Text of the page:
Founded in December 1970 in response to the call for business to be involved in development, Philippine Business for Social Progress (PBSP) is now ‘one of the best examples in the world of a business-led partnership that is tackling the problems of poverty and unrest’.
The early 1970s was a time of grave social unrest and political tensions in the Philippines. Widespread poverty and political insurgency in the countryside brought mass demonstrations to the capital. Big business, perceived to be concerned only with its own interests, became, together with government, a target of the public’s clamour for change.
Established as the contribution of Philippine business to development, PBSP’s aim was to pool the resources of business to help the poor help themselves. PBSP’s founders patterned the giving formula after a Venezuelan organization, the Dividendo Voluntario para la Comunidad. The first 50 member companies pledged a percentage of pre-tax income to social development as their annual contribution.
In addition, they committed themselves to be directly involved in the management of the organization. From the beginning, the Board worked closely with a professional staff and implemented development projects through partner NGOs.
PBSP is now one of the largest grant-making and project-implementing foundations in the Philippines. Since its establishment almost 29 years ago, it has channelled approximately 1.4 billion pesos (US$59 million) in support of 4,000 projects for the benefit of 2.2 million low-income households, mostly small farmers, fisherfolk and the urban poor. It has developed the capacities of over 2,000 partner NGOs, in the process training a generation of highly competent development leaders.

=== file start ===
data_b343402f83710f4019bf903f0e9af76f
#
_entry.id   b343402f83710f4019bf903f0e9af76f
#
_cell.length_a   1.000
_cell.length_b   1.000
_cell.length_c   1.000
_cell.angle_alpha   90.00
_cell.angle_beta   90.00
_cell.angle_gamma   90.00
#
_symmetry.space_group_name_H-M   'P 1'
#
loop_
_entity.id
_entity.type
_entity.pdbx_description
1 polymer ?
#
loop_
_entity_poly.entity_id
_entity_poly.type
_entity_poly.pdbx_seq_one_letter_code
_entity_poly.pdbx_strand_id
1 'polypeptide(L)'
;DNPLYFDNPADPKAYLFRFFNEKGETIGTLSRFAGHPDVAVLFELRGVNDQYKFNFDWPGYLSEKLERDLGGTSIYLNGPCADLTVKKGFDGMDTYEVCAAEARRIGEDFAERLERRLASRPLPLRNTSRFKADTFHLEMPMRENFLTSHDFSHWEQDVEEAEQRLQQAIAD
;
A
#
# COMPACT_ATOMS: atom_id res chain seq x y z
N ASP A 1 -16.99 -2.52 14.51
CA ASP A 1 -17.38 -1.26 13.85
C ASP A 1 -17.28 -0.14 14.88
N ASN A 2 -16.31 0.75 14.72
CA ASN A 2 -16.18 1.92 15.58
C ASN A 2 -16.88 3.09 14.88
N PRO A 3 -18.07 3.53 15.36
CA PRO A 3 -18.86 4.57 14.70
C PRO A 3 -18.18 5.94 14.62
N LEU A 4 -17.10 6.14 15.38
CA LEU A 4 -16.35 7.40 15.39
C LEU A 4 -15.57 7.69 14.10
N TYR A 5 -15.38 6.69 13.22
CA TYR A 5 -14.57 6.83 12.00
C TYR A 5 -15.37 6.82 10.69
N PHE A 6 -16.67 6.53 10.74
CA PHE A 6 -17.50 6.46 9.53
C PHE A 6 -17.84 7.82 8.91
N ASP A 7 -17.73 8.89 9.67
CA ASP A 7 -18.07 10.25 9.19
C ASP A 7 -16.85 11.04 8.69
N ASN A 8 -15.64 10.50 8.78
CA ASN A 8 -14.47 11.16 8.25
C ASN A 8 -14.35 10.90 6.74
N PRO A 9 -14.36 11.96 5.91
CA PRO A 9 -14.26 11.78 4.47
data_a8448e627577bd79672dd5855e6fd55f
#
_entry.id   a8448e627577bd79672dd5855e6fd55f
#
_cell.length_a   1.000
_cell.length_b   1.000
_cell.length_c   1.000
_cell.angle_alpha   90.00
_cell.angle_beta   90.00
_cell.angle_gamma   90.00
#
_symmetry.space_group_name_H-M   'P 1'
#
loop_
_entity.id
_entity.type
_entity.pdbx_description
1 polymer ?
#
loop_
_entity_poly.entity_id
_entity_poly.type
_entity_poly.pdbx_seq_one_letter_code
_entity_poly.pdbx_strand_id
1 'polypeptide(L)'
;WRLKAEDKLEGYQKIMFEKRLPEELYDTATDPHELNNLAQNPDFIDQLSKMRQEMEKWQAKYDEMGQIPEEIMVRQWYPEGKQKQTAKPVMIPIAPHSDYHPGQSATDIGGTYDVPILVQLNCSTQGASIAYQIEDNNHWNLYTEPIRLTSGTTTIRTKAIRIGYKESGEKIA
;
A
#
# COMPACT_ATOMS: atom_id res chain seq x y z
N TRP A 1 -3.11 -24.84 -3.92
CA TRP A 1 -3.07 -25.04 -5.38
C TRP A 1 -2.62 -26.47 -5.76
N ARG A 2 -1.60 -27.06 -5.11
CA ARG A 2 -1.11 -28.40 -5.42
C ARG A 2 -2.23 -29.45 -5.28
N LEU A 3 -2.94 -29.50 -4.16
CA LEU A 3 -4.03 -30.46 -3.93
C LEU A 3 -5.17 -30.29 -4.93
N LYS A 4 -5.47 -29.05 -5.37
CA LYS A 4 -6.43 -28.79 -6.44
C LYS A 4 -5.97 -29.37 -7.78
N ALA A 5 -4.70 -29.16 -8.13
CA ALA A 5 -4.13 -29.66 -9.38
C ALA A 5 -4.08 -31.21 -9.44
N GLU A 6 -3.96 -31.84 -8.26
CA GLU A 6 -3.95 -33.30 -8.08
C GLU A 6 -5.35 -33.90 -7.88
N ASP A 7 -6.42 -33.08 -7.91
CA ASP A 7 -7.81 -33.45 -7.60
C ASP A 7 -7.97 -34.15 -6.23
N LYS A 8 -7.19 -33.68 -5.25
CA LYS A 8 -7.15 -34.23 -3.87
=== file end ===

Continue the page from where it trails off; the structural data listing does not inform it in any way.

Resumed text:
Since 1990, PBSP has also brokered financial resources of more than 2 billion pesos by directly linking donors to communities and NGOs. About 1.8 billion pesos of this has supported some 6,400 small and medium scale enterprises (SMEs) in the countryside, generating 47,250 full-time jobs.
Today, PBSP’s member companies number 173. Its programmes include:
Area Resource Management (ARM) This is PBSP’s core development strategy, involving an integrated area development approach wherein PBSP brings together government, business, NGOs, donor institutions and communities to create a greater impact in identified areas through the collaboration of different sectors. As the Philippines industrializes, PBSP is assisting traditional communities in rapidly urbanizing areas, ensuring that the marginalized sectors will participate in, and benefit from, the economic gains being made in the area.
Small and Medium Enterprise Credit The aim is to increase the available credit to SMEs outside Metro Manila. PBSP manages a US$12 million revolving fund provided to the Philippine Government by USAID and a DM14.75 million loan from a German development agency, the Kreditanstalt fur Wiederaufbau or KfW.
Governance and Local Democracy (GOLD) Program This USAID-funded programme aims to build the capacities of local government units in the Philippines to deliver social services.
Center for Corporate Citizenship This serves as a forum for business CEOs to engage in dialogue with their counterparts in government and civil society on the critical issues facing the country.
PBSP is now a major international player, working in partnership with regional and international institutions such as the Asia Pacific Philanthropy Consortium (APPC), the World Bank and the United Nations. PBSP was a co-founder of APPC in 1994, and has served on its Steering Committee since then.
The challenges facing PBSP can only increase in the next millennium. With globalization, government’s role is diminished and the business sector must play a critical role in pushing for socioeconomic and environmental reforms both locally and internationally.
Rising to the challenge, PBSP is formulating a Corporate Involvement Program with the aim of redefining corporate social responsibility in the Philippine context and developing a common framework for Philippine business.
1 Quoted from Business as Partners in Development (World Bank, UNDP and the Prince of Wales Business Leaders Forum, 1996).